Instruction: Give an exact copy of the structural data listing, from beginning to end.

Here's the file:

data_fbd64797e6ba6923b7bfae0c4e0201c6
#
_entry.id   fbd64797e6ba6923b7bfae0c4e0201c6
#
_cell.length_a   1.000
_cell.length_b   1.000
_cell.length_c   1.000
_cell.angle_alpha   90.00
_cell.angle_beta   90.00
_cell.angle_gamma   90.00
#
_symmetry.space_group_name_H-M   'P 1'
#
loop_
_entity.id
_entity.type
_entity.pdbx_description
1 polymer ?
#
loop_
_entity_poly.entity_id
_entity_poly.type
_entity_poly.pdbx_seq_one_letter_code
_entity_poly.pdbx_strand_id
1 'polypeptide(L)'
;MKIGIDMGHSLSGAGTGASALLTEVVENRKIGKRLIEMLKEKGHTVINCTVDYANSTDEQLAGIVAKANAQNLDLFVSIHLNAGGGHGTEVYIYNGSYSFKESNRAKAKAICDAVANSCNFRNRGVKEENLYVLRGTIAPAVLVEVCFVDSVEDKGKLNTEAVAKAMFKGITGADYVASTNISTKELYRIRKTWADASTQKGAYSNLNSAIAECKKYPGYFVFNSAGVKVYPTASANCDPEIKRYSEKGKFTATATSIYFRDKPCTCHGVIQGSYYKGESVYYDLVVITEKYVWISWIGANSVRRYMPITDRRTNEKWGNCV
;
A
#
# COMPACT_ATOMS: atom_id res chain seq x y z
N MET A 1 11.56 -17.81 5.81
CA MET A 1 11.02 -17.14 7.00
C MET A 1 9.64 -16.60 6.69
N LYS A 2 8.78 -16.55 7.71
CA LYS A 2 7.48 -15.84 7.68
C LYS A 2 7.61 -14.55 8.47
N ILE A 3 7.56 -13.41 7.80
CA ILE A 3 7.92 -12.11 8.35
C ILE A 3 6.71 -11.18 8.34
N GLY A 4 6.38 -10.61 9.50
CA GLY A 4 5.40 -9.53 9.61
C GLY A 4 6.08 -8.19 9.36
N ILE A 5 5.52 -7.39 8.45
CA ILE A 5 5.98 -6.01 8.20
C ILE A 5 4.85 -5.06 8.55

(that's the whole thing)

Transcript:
data_fbd64797e6ba6923b7bfae0c4e0201c6
#
_entry.id   fbd64797e6ba6923b7bfae0c4e0201c6
#
_cell.length_a   1.000
_cell.length_b   1.000
_cell.length_c   1.000
_cell.angle_alpha   90.00
_cell.angle_beta   90.00
_cell.angle_gamma   90.00
#
_symmetry.space_group_name_H-M   'P 1'
#
loop_
_entity.id
_entity.type
_entity.pdbx_description
1 polymer ?
#
loop_
_entity_poly.entity_id
_entity_poly.type
_entity_poly.pdbx_seq_one_letter_code
_entity_poly.pdbx_strand_id
1 'polypeptide(L)'
;MKIGIDMGHSLSGAGTGASALLTEVVENRKIGKRLIEMLKEKGHTVINCTVDYANSTDEQLAGIVAKANAQNLDLFVSIHLNAGGGHGTEVYIYNGSYSFKESNRAKAKAICDAVANSCNFRNRGVKEENLYVLRGTIAPAVLVEVCFVDSVEDKGKLNTEAVAKAMFKGITGADYVASTNISTKELYRIRKTWADASTQKGAYSNLNSAIAECKKYPGYFVFNSAGVKVYPTASANCDPEIKRYSEKGKFTATATSIYFRDKPCTCHGVIQGSYYKGESVYYDLVVITEKYVWISWIGANSVRRYMPITDRRTNEKWGNCV
;
A
#
# COMPACT_ATOMS: atom_id res chain seq x y z
N MET A 1 11.56 -17.81 5.81
CA MET A 1 11.02 -17.14 7.00
C MET A 1 9.64 -16.60 6.69
N LYS A 2 8.78 -16.55 7.71
CA LYS A 2 7.48 -15.84 7.68
C LYS A 2 7.61 -14.55 8.47
N ILE A 3 7.56 -13.41 7.80
CA ILE A 3 7.92 -12.11 8.35
C ILE A 3 6.71 -11.18 8.34
N GLY A 4 6.38 -10.61 9.50
CA GLY A 4 5.40 -9.53 9.61
C GLY A 4 6.08 -8.19 9.36
N ILE A 5 5.52 -7.39 8.45
CA ILE A 5 5.98 -6.01 8.20
C ILE A 5 4.85 -5.06 8.55